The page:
HEB examples

Remark (Smoothness limits $\theta$). We only consider smooth functions as we aim for applying HEB to conditional gradient methods later. This implies that the case $\theta > 1/2$ is impossible in general: suppose that $x^\esx$ is an optimal solution in the relative interior of $P$. Then $\nabla f(x^\esx) = 0$ and by smoothness we have $f(x) - f(x^\esx) \leq \frac{L}{2} \norm{x- x^\esx}^2$ and via HEB we have $\frac{1}{c^{1/\theta}} \norm{x - x^\esx}^{1/\theta} \leq f(x) - f(x^\esx)$, so that we obtain: \[\frac{1}{c^{1/\theta}} \norm{x - x^\esx}^{1/\theta} \leq f(x) - f(x^\esx) \leq \frac{L}{2} \norm{x- x^\esx}^2, \] and hence \[ K \leq \norm{x- x^\esx}^{2\theta-1} \] for some constant $K> 0$. If now $\theta > 1/2$ this inequality cannot hold as $x \rightarrow x^\esx$. However, in the non-smooth case, the HEB condition with, e.g., $\theta = 1$ might easily hold, as seen for example by choosing $f(x) = \norm{x}$. By a similar argument applied in reverse, we can see that $0 \leq \theta < 1/2$ can only be expected to hold on a bounded set in general: using $K \leq \norm{x- x^\esx}^{2\theta-1}$ from above now with $2 \theta < 1$ it follows that $\norm{x- x^\esx}^{2\theta-1} \rightarrow 0$, when $x$ follows an unbounded direction with $\norm{x} \rightarrow \infty$.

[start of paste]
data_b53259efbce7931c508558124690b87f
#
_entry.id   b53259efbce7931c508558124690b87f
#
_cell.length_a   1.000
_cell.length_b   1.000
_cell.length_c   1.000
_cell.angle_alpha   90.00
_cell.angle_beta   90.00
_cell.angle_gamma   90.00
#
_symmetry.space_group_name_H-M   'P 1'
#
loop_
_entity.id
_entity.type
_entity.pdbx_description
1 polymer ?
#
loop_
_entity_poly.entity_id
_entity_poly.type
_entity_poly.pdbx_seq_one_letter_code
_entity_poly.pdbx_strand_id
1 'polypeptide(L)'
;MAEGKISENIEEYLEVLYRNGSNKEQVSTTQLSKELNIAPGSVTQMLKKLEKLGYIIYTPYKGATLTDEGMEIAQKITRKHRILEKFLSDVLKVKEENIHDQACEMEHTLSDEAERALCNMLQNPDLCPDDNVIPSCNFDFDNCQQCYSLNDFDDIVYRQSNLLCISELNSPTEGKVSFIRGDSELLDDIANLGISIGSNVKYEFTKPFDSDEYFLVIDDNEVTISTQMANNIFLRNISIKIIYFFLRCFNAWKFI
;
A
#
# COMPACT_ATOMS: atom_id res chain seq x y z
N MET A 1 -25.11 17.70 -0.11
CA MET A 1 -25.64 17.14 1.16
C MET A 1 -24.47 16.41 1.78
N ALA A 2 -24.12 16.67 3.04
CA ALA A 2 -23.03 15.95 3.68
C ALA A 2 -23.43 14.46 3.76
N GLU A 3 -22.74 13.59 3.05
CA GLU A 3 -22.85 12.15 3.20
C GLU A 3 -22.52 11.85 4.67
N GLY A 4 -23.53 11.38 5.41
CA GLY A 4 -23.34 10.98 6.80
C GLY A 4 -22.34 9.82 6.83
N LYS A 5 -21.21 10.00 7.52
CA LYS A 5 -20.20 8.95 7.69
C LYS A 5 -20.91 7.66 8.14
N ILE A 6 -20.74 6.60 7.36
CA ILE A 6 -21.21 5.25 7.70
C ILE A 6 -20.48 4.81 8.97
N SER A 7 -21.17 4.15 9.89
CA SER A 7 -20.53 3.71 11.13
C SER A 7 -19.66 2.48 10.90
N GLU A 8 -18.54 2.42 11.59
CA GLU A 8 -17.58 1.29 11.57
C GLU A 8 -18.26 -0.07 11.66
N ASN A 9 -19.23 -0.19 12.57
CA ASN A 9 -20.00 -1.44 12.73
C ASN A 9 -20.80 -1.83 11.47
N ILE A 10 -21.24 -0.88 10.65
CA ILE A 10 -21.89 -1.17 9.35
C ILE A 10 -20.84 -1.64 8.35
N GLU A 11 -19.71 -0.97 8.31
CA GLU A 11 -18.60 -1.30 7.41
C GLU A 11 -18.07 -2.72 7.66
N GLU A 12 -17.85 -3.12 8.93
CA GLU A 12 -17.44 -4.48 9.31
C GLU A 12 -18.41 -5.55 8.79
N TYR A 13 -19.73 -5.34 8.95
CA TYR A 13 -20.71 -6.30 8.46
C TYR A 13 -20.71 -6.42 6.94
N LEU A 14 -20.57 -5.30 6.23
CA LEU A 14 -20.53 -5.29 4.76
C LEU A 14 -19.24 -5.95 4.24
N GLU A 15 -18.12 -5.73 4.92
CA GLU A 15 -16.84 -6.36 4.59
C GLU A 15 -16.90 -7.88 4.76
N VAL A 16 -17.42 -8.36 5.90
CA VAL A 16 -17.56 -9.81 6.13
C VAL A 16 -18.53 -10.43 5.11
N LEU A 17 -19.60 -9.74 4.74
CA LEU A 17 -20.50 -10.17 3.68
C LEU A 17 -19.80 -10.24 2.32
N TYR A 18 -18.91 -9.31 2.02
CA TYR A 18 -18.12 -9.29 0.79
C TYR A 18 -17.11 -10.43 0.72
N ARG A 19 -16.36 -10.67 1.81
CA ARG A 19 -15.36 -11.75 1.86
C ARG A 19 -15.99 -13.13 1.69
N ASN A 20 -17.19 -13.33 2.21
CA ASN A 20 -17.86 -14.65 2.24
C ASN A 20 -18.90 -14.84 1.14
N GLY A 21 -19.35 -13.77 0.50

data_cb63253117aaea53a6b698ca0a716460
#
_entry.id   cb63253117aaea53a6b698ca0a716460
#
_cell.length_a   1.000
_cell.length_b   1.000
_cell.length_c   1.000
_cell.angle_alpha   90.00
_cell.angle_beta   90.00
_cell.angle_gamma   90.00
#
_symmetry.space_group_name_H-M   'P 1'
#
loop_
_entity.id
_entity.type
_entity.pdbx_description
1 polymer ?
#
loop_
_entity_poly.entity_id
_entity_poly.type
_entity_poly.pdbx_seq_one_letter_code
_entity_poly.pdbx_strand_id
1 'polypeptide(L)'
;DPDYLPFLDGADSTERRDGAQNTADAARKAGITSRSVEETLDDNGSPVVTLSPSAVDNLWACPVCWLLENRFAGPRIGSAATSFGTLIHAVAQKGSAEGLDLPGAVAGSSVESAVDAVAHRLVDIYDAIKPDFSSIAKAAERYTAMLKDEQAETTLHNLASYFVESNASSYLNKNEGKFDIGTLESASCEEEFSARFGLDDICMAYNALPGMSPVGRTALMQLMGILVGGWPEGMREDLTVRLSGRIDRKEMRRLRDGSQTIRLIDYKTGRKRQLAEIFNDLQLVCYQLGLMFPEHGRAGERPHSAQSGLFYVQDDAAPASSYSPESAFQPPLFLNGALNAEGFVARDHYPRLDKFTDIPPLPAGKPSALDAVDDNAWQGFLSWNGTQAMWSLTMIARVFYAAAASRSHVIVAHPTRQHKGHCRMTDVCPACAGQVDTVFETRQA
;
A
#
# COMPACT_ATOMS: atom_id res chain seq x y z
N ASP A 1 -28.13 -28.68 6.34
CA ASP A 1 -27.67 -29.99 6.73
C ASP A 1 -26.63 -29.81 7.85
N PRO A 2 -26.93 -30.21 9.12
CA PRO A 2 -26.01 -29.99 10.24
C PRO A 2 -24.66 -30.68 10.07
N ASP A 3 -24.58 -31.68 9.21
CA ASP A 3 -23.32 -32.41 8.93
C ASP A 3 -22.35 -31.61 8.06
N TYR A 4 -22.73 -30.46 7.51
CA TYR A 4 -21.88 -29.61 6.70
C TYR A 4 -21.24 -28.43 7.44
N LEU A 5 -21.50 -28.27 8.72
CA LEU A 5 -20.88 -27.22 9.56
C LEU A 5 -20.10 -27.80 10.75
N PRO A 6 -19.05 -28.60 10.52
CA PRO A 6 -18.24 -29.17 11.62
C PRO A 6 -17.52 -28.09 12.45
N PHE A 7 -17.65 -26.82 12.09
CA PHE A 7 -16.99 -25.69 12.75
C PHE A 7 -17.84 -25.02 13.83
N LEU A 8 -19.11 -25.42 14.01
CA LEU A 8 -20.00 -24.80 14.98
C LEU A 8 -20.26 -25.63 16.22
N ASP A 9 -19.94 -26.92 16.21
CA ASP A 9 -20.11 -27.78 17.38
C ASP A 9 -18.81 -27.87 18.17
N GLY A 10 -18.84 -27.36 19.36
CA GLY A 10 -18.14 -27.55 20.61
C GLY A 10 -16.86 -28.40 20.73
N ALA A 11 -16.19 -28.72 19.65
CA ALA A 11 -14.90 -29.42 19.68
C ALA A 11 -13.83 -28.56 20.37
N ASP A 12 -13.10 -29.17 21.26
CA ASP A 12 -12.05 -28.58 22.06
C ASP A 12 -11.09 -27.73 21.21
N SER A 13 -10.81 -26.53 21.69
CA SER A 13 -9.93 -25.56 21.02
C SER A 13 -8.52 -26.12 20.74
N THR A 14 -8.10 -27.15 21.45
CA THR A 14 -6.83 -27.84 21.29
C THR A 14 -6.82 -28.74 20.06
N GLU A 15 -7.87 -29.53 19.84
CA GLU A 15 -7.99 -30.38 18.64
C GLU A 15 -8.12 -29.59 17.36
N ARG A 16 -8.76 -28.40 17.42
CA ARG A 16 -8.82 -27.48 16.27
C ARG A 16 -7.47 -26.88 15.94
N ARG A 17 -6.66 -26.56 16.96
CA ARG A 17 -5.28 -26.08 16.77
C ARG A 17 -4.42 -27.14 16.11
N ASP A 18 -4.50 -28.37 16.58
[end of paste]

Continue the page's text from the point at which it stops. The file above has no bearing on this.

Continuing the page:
From HEB to primal gap bounds

The ultimate reason why we care for the HEB condition is that it immediately provides a bound on the primal optimality gap by a straightforward combination with convexity:

Lemma (HEB primal gap bounds). Let $f$ satisfy the HEB condition on $P$ with parameters $c$ and $\theta$. Then it holds: \[ \tag{HEB primal bound} f(x) - f^\esx \leq c^{\frac{1}{1-\theta}} \left(\frac{\langle \nabla f(x), x - x^\esx \rangle}{\norm{x - x^\esx}}\right)^{\frac{1}{1-\theta}}, \] or equivalently, \[ \tag{HEB primal bound} \frac{1}{c}(f(x) - f^\esx)^{1-\theta} \leq \frac{\langle \nabla f(x), x - x^\esx \rangle}{\norm{x - x^\esx}} \] for any $x^\esx \in P$ with $f(x^\esx) = f^\esx$.